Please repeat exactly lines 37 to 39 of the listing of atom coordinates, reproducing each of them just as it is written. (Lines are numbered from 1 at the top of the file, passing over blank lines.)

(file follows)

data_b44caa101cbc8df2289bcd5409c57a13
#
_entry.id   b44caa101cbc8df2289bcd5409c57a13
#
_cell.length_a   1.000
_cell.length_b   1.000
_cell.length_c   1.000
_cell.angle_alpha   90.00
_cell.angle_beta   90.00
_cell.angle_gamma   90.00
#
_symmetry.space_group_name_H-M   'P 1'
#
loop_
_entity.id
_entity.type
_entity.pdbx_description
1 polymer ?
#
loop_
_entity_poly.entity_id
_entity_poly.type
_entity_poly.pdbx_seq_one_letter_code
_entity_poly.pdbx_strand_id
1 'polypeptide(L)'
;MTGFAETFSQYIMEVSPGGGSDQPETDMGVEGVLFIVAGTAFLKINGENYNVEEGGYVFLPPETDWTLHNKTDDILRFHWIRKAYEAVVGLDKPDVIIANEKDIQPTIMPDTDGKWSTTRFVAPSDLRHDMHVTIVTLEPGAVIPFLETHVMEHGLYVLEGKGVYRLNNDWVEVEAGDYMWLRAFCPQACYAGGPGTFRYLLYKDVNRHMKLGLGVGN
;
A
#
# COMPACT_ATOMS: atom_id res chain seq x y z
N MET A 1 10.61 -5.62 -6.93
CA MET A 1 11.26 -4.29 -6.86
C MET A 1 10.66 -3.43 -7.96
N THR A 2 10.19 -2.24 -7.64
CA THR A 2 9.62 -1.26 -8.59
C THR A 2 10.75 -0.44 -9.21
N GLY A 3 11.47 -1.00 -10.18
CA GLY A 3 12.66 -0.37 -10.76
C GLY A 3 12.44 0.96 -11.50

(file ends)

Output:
N GLY A 3 11.47 -1.00 -10.18
CA GLY A 3 12.66 -0.37 -10.76
C GLY A 3 12.44 0.96 -11.50